Decentralised vs Centralised

Cryptocurrencies have grown in popularity with ICOs popping up left, right and centre but what makes these digital tokens so attractive? Well, it’s largely due to the fact they operate on decentralised networks and are not controlled by any central authority like a bank or government.

Blockchain technology is immune to authoritarian modifications and is censorship resistant which gets the thumbs up from many traders. But what is the difference between decentralised and centralised technology and are all crypto networks decentralised? Let’s delve deeper.

Blockchain and Decentralisation

Blockchain technology is based on a peer-to-peer network and requires a group of computers to complete a specific task. A blockchain, as the name suggests, consists of a chain of blocks, with each block consisting of transaction data. Once a block has been verified and added to the ledger it cannot be changed or modified in any way. This significantly reduces the chance of malicious activity. From this perspective, decentralised networks are considered safe. In contrast, a centralised network has a single point of data collection, making it susceptible to hacking.

Most people assume that all cryptocurrencies follow a decentralised model – but that’s not actually the case. While bitcoin continues to be the most decentralised currency, it’s argued that ripple, one of the most traded currencies in recent months, is not. This is because all 100 billion ripple coins were created by Ripple Labs and have remained there implying the currency is controlled by one company. Also, ripple-approved exchanges have the power to freeze customer account balances which can be seen as compromising trading protection.

Cryptocurrency Exchanges: Centralised and Decentralised

Cryptocurrency exchanges play an important role in carrying out transactions involving digital currencies. At present, both centralised and decentralised exchanges exist.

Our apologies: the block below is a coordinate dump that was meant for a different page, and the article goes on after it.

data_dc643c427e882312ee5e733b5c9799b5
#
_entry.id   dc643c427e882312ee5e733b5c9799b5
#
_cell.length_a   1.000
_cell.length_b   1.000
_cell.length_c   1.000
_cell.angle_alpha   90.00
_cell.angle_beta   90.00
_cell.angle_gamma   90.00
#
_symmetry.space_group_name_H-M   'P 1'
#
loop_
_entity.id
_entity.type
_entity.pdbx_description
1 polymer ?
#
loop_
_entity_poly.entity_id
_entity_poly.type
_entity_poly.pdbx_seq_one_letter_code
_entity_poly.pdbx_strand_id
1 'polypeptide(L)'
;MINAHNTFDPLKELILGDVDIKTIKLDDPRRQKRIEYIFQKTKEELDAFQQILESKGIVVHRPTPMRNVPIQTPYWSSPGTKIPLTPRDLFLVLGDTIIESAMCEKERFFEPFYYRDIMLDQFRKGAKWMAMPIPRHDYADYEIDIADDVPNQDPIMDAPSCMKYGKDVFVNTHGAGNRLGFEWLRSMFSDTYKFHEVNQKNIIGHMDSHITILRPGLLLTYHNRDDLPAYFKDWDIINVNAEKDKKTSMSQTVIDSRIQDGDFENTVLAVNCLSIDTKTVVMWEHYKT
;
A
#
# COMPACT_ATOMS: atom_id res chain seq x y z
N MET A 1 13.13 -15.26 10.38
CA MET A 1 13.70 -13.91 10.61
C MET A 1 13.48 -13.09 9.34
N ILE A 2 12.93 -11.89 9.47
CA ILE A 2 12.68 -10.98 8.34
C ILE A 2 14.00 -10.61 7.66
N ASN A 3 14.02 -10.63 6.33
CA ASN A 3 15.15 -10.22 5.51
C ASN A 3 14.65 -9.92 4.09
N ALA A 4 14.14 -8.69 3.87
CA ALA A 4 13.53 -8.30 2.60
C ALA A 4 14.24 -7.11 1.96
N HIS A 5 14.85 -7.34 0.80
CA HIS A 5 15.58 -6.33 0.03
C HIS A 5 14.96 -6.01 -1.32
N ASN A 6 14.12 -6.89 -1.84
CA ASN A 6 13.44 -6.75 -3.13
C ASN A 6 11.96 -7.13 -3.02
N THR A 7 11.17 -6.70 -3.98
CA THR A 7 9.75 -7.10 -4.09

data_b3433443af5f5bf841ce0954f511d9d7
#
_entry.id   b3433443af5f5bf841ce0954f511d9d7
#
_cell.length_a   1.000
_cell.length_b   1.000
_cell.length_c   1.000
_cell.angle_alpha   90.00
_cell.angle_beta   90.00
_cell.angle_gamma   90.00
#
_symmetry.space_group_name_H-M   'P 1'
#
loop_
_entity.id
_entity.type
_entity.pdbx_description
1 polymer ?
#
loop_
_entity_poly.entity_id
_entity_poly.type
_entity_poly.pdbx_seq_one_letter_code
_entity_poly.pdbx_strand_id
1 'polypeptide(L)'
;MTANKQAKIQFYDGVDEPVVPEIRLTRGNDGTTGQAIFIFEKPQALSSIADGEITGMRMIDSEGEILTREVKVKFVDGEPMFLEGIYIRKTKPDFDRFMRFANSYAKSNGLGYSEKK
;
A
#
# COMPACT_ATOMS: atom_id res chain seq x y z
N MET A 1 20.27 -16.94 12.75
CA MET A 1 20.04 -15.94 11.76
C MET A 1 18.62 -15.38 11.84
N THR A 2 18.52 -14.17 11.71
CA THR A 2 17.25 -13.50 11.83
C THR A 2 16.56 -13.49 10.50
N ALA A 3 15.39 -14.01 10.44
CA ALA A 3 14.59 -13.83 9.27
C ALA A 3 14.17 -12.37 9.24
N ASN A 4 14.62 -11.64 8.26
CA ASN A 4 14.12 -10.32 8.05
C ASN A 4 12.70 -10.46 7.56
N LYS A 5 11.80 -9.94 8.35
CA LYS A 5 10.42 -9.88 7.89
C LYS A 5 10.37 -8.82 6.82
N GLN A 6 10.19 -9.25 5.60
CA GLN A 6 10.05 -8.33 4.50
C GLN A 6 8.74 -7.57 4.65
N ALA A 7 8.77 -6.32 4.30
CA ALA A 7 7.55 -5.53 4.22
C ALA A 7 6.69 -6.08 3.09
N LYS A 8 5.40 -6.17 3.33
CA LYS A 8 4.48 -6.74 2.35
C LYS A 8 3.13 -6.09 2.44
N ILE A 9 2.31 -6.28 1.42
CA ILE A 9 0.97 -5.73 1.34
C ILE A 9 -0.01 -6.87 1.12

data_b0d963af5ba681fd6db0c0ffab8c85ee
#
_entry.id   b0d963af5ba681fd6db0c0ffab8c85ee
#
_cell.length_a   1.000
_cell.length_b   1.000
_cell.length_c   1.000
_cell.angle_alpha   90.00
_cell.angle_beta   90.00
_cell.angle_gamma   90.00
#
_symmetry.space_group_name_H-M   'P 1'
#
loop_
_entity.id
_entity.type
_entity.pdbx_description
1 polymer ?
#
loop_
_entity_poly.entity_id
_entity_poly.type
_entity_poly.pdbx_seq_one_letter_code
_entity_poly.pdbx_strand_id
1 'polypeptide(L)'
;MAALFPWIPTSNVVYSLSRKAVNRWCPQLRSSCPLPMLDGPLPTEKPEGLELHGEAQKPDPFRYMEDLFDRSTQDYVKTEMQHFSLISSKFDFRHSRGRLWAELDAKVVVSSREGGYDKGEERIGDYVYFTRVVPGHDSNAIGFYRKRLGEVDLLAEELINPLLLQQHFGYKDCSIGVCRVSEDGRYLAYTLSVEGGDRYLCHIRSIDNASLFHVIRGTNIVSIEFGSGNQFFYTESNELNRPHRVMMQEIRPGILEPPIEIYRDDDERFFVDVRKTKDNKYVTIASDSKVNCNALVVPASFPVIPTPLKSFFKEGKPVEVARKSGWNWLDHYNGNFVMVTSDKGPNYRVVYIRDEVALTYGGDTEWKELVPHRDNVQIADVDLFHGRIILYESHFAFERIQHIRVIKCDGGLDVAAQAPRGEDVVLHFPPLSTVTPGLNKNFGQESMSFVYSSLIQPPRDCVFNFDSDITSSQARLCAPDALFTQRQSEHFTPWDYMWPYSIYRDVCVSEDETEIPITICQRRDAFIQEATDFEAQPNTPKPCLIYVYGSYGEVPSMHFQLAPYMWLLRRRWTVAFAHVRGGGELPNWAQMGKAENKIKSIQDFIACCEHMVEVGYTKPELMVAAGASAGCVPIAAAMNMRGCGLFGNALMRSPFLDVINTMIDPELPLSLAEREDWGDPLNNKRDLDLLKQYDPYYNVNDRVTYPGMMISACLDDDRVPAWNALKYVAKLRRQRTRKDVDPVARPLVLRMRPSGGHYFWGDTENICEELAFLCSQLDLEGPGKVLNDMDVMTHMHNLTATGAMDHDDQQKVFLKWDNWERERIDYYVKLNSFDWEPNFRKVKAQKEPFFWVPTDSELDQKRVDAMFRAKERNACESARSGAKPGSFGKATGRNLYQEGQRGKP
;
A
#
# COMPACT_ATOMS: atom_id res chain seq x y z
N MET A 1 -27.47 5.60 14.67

Centralised trading platforms provide a wide variety of services but they hold cryptocurrencies in their custody for easy trade. Many traders prefer this because they don’t have to worry about the safety of their holdings or keep a record of the changes in their account balance. That said; the risk of a user’s holdings being compromised or misused is always there. Also, the possibility of hacking cannot be ruled out. What’s more, when using the services of a centralised exchange, users are giving these exchanges the power to make decisions, which may or may not be in the individual’s interest. Realising this, many centralised exchanges are adding security measures such as, multi signatures and two-way authentication to keep their users’ money safe.

Centralised exchanges like Coinbase are run by companies that earn their revenues from their platform’s fee structure. Anybody wishing to access or exit the blockchain needs to pay a fee, which goes to the centralised exchange. This type of structure is not in line with what was planned for blockchain. So, what makes a decentralised exchange more appealing? Well they’re generally considered to be safer and more reliable.

Decentralised exchanges run on hundreds of nodes, which verify transactions before they’re added to the public ledger. This greatly reduces the chance of fraud or misuse of funds. But liquidity remains an issue with the decentralised exchanges, since they do not have many market makers.

To conclude, although blockchain technology and bitcoin were promoted as an open source initiative that aimed to do away with the negatives of a centralised authority managing currencies, several cryptocurrency networks are now using a centralised system.


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